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Adriana Cavarero: The Singing of the Syrens

Strand Campus, London

At this event, Adriana Cavarero presents a perspective on sirens in mythology. In a famous verse, T.S. Eliot writes, ‘I have heard the mermaids singing, each to each. I do not think that they will sing to me’. Whatever he may mean, and whatever his nostalgia for the Homeric heroes’ bygone times, he is right. The sirens do not sing to him, just as they did not sing to Ulysses. Neither do they sing to us. They sing to themselves, for their vocal pleasure, for the gratitude of being born and being alive. Whenever we sing it is perhaps so that this primordial gratitude may resonate in our vocal bodies.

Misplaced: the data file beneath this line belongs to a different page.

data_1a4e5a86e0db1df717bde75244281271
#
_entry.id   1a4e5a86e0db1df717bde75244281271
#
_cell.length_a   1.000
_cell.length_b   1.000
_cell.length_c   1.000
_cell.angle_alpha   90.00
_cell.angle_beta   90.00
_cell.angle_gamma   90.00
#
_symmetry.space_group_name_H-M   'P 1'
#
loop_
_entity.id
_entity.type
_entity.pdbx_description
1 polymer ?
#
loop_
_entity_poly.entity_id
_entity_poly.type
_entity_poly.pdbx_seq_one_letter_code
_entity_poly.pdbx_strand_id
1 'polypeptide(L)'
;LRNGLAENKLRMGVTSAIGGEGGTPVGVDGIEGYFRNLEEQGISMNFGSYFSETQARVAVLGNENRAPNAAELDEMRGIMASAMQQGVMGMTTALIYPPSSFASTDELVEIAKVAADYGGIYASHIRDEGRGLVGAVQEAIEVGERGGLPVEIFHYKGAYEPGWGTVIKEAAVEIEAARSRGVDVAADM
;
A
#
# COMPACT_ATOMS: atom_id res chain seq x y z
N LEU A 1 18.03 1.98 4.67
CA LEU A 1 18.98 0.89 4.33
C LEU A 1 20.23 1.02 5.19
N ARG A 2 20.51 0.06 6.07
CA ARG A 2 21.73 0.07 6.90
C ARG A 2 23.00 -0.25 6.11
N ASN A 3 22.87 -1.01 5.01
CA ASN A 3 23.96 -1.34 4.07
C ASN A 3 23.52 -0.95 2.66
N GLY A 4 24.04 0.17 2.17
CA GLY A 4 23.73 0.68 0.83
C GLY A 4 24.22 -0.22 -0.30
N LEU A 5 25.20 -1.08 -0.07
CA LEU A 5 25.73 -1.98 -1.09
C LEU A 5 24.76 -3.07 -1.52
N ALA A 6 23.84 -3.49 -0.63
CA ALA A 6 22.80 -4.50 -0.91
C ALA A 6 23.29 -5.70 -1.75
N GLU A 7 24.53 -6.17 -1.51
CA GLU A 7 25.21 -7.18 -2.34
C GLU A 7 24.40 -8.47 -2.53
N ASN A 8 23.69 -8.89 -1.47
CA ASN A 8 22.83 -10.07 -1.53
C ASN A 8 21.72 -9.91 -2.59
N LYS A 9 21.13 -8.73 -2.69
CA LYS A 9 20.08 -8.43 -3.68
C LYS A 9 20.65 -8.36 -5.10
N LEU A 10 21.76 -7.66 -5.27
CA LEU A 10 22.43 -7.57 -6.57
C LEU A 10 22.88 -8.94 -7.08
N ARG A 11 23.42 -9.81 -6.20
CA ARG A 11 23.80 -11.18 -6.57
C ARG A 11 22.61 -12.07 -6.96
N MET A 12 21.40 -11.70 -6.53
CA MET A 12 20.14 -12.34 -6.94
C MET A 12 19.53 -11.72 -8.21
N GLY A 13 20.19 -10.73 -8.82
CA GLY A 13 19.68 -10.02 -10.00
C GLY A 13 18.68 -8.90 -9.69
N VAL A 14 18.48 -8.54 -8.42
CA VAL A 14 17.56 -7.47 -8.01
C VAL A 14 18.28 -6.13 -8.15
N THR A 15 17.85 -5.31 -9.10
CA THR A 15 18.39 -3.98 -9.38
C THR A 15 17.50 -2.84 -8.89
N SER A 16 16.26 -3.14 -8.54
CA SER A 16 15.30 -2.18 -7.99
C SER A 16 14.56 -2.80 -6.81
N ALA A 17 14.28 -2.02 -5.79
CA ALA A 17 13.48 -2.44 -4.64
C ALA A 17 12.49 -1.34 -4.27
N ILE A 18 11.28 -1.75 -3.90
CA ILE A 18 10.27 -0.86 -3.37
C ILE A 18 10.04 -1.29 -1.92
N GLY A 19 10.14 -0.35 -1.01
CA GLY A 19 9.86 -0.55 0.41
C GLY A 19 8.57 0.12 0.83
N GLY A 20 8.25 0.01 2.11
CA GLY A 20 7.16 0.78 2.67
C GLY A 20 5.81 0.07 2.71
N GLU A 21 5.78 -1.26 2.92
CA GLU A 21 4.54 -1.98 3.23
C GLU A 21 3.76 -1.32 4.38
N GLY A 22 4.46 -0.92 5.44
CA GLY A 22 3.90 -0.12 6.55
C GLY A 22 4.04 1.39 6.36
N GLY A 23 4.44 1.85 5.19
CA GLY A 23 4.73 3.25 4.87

Olivia Guaraldo will then respond to this argument, asking how can we resignify the Syrens, the patriarchal stereotype of either monstruous alterity or seductive femininity? In dialogue with Cavarero, she will investigate the possibility of recurring to the Syrens’ vocal pleasure – considered as the expression of an embodied autonomy which sings its gratitude for being born – to deconstruct the stereotype which still consigns femininity to the mirroring function of male ‘greatness’ (as Virginia Woolf points out in A Room of One’s Own).

[A PhD reading group on Cavarero’s book Inclinations will be organised, details tbc]


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